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The Tennessee State Library and Archives (TSLA) is a great resource for teachers seeking primary sources for use in classroom instruction. Educators and students are welcome to utilize our website or visit us in person to access these primary source materials.  
The Tennessee State Library and Archives Education Outreach E-Newsletter features the most current education-related news from TSLA. For more information about education outreach at TSLA, contact Kelly Wilkerson at Kelly.Wilkerson@tn.gov or visit our website.
Primary Source of the Month
September 11, 2001 is a day forever marked in our nation’s collective memory as a day of tragedy.  While most of us remember the events that occurred, few remember the names of specific victims. 
One mother wanted to change all that.  Eleanor Salter lost her daughter, Catherine Patricia Salter, in the attack on the second World Trade Center. Catherine (August 24, 1964-September 11, 2001) was born in Wellsville, Ohio.  She graduated from high school as co-valedictorian of her class and earned varsity letters in basketball, volleyball, and track. Catherine earned a Bachelor of Arts degree in history from the University of Cincinnati. She was working in New York as assistant vice president/claims administrator for Aon Risk Services, Inc. when the attack occurred. In the aftermath, her mother purchased “Flags of Honor” to send to all of the governors in the United States. The “Flag of Honor” is a flag, designed and produced by John Michelotti of Greenwich, Connecticut, containing the names of everyone who died in the September 11 attacks.  
Mrs. Salter sent a flag to each U.S. governor asking that they display the flags in their states “in such a manner that the public will be able to view them.” Governor Phil Bredesen received the flag and requested that it be flown over Tennessee’s State Capitol on Flag Day, June 14, 2005, in memory of Catherine Patricia Salter.  The flag, along with correspondence from Eleanor Salter, a biography of her daughter’s life, and a copy of the certificate that Governor Bredesen’s office sent to Mrs. Salter, are all part of GP56, Governor Phil Bredesen Papers.   
The official papers of Tennessee governors form one of the most extensive collections at the Tennessee State Library and Archives.  The Governors' Papers begin with the territorial governor, William Blount (1790-1796), and extend through Governor Phil Bredesen. Materials contained in the collection include letters discussing both local and national political events of the day, petitions from Tennessee citizens, gubernatorial proclamations, executive clemencies, press releases, and commissions for everything from state militia officers to county sheriffs.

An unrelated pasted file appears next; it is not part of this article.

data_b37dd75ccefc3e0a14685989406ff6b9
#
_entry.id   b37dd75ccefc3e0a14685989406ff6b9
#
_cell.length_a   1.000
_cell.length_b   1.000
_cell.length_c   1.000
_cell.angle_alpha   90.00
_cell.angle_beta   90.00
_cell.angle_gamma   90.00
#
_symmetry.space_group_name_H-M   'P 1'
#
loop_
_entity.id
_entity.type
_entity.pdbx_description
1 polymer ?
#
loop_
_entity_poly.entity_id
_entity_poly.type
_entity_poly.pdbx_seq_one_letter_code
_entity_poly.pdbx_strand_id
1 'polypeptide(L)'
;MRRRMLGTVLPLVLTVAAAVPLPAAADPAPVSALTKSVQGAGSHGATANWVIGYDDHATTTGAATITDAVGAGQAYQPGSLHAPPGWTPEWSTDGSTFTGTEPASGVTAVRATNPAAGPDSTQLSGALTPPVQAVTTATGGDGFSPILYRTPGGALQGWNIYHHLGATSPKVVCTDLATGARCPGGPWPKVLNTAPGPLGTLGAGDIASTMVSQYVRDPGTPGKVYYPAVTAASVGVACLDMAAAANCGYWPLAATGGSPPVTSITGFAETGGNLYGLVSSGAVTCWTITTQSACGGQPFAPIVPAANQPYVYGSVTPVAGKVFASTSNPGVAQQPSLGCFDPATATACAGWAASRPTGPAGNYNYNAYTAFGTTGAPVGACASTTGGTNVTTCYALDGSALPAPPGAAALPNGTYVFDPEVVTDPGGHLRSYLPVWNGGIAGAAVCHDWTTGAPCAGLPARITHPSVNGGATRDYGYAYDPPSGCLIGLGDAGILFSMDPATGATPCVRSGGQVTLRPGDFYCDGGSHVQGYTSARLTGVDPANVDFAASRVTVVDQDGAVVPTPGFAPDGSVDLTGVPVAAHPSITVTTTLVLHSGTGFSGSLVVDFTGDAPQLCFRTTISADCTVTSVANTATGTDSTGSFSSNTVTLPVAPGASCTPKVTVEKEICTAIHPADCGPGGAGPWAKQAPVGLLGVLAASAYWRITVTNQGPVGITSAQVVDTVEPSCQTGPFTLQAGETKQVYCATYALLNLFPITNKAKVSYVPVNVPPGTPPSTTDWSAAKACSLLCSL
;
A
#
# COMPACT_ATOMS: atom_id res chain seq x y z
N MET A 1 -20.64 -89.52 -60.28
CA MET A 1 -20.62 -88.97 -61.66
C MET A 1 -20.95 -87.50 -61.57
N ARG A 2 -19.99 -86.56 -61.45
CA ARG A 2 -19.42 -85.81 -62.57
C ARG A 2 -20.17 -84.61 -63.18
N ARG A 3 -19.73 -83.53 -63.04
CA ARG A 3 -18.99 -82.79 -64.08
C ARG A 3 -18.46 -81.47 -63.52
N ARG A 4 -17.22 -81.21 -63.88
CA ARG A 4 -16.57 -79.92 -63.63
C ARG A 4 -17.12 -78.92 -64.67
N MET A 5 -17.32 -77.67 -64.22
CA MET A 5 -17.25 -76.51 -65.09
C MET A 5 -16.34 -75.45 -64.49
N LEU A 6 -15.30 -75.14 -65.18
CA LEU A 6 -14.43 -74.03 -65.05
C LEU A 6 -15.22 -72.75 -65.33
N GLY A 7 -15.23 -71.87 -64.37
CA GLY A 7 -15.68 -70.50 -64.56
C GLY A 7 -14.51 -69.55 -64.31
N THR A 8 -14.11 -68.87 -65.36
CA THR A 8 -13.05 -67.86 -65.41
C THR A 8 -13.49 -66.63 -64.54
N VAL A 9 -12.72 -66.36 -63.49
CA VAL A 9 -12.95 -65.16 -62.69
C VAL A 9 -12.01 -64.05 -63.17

To learn more about the flag of honor, please use our artifact analysis worksheet  found under Classroom Resources at our website. 
Want more?
To learn more about the governors of Tennessee, read the "Past Governors of Tennessee" section of the Tennessee Blue Book and/or look at some of the online Governors' Papers finding aids. 
Tennessee Electronic Library
Heritage Quest webinar on slave schedules  
 The Tennessee Electronic Library’s subscription to Heritage Quest gives teachers and students a place to look for the presence of enslaved persons in the census records. Heritage Quest can also provide powerful primary sources that showcase the history of our nation, including:  
  • Slave schedules from either the 1850 or 1860 U.S. Census, which included the number of enslaved people by state, listed by county and owner.
  • Freedman’s Bank records, where former slaves were able to open bank accounts. There were two such banks in Tennessee – one in Memphis and one in Nashville.
  • Historic records of Congress. Search by location or topic.
To access this short webinar, click here
Upcoming Professional Development Opportunities for Teachers
“Shelby County Social Studies Teacher In-Service”
When? July 31, 2014
Where? White Station High School
Contact your school district to register. 
Digital History at the Tennessee State Library and Archives (TSLA)
This session will explore the various primary sources available at the TSLA website, including the Tennessee Virtual Archives, the Civil War GIS Project, the Civil War Sourcebook, historic newspapers, online exhibits, and more! Special focus will be given to how teachers may find primary sources that link specifically to the new social studies curriculum standards on TSLA’s brand new education outreach website.
When? October 25
Where? Tennessee Association of School Librarians (TASL) Conference, Murfreesboro, TN 
For more information or to register: http://www.tasltn.org/conference
June 2014
In This Issue
Primary Source of the Month
TEL Resources
Upcoming Professional Development Opportunities
Contact us!
Questions or comments about something you’ve seen in this newsletter?  Contact us at
education.tsla@tn.gov or by phone at 615-253-3469. 
Upcoming Workshops

Shelby County Social Studies In-service
Digital History at TSLA
See more details below
Follow Us
If you’d like to have TSLA provide professional development for teachers in your community, please contact Kelly.Wilkerson@tn.gov

312 Rosa L. Parks Avenue | Snodgrass Tower 7th Floor | Nashville, TN 37243 US
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